A Brief History
Adso of Montier-en-Der was born about 910 CE. He was a member of reforming monastic circles and noted hagiographer. Much is not known about Adso's life, but it is clear that he was educated and was greatly influenced by the monastic order to which be belonged, although it is unclear which it was. In the same vain as Ademar of Chabannes, Adso was privy to the conditions surrounding him and based much of his eschatology on these circumstances.
Adso lived in a time of great flux for the Holy Roman
Empire. After Constantine's shift of the capital to his new city
on the border of Europe and Asia, the Roman Empire went under a time of
"orientalization". By 950 CE this process, along with the massive
displacement of people by invasions, produced a Roman Empire that was in
the classical sense no longer Roman. The turmoil that arose during
this period was heightened by the millennial and apocalyptic expectations
mentioned in the Peace of God movement.
Adso's Importance to Apocalypticism and Millennialism
Adso took a very mixed stance concerning the environment around him. In some ways it was very pessimistic, while in others it was splashed with optimism. The decay of the Roman Empire around him led him to look toward the scriptures and his spirituality for guidance. In response, Adso wrote Letter on the Origen and Time of the Antichrist to the Frankish Queen Gerberga around 950 CE. This letter has become one of the primary sources concerning the now very popular figure of the Antichrist. The prime reason for Adso's letter, which is full of apocalyptic imagery, was prompted by the status of the Roman Empire. For it was passages like 2 Thess 2:3, "Let no one deceive you in any way; for that day will not come unless the rebellion comes first and the lawless one is revealed, the one destined for destruction," Matt 24: 23-24, "Then if anyone says to you, 'Look! Here is the Messiah!' or 'There he is!' - do not believe it. For false messiahs and false prophets will appear and produce great signs and omens, to lead astray, if possible, even the elect," and Rev 13:13-14, "It performs great signs, even making fire come down from heaven to earth in the sight of all; and by the signs that it is allowed to perform on behalf of the beast,it deceives the inhabitants of earth," that provided Adso with his inspiration and imagery.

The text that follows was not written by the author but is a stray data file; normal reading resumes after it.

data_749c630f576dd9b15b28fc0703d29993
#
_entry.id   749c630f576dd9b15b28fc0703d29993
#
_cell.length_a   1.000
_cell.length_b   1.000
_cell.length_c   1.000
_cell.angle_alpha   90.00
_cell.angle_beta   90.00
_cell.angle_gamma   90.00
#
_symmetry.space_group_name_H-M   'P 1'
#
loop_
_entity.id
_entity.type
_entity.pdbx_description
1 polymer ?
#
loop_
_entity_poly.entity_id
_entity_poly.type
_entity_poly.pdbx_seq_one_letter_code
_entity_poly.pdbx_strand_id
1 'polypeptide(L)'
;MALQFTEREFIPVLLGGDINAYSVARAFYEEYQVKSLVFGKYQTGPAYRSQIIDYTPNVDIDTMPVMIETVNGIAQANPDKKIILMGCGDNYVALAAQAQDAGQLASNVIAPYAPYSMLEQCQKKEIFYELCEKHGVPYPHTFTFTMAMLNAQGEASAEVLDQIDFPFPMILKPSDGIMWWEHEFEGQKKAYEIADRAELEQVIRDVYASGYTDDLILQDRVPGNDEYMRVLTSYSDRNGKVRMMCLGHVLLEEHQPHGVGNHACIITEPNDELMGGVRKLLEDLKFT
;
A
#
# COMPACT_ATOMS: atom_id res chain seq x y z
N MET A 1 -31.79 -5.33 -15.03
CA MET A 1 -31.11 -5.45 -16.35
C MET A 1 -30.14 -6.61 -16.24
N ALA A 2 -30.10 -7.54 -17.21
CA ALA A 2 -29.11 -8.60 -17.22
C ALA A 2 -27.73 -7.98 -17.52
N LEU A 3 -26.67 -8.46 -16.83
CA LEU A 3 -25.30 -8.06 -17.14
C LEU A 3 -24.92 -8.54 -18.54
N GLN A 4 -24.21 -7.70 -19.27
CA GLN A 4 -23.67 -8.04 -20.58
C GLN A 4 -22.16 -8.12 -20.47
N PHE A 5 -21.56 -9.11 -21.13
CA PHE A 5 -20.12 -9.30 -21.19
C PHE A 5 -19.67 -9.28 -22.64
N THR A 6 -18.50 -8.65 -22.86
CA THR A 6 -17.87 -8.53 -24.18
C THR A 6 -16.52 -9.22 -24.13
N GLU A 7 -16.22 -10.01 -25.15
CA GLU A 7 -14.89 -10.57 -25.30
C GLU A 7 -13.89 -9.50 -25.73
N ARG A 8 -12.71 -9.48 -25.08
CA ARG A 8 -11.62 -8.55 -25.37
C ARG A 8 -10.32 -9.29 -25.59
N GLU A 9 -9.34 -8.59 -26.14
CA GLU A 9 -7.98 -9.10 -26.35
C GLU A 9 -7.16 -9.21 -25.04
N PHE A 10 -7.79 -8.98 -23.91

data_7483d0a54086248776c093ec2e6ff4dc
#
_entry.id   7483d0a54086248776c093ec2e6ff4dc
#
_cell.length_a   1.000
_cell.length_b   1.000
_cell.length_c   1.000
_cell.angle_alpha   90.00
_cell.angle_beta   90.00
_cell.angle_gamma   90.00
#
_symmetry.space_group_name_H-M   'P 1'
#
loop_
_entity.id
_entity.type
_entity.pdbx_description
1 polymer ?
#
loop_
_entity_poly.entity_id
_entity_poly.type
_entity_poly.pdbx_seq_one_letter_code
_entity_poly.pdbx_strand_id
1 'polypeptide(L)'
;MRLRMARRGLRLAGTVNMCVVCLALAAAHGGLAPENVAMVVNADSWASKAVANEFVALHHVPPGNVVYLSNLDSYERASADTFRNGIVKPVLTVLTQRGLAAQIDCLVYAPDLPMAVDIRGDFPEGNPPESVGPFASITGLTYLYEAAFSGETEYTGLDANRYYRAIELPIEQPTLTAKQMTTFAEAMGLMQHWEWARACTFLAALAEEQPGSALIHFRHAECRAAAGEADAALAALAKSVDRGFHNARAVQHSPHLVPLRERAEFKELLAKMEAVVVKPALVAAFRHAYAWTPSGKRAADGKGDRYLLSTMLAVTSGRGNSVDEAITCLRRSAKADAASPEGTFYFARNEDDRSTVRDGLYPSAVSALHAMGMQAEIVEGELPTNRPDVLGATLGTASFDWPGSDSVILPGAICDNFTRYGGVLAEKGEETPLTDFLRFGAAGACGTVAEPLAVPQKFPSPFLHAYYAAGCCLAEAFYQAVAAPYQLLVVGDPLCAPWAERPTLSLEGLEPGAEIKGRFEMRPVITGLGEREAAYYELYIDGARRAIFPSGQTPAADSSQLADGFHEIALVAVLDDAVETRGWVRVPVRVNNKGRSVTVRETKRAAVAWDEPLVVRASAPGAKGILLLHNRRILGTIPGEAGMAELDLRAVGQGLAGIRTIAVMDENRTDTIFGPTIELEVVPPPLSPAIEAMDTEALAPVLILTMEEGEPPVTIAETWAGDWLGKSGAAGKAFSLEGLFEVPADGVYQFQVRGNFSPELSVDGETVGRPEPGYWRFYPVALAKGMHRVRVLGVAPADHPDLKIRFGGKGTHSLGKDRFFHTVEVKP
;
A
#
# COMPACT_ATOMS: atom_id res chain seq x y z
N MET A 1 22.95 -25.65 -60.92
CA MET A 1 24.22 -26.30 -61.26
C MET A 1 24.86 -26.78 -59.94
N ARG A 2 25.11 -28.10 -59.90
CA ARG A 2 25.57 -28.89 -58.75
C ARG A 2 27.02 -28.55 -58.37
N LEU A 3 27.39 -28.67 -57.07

In the treatise of the Letter on the Origen and Time
of the Antichrist, Adso traces the appearance of the Antichrist and
traces what will occur in the events following his coming. For example,
Adso speaks of the two witnesses mentioned in Rev 11 as Elijah and Enoch.
They will come to protect the earth, but will be slain in their attempt.
After that the rest of the earth will be persecuted and whoever shall have
believed in him will receive his brand on the forehead (Rev 20:4).
Adso follows this with the coming of Jesus to deliver the earth from the
Antichrist. He does not tell of the day or time when this will begin,
but it was evident by his pilgrimage to Jerusalem that he might have thought
it to be soon.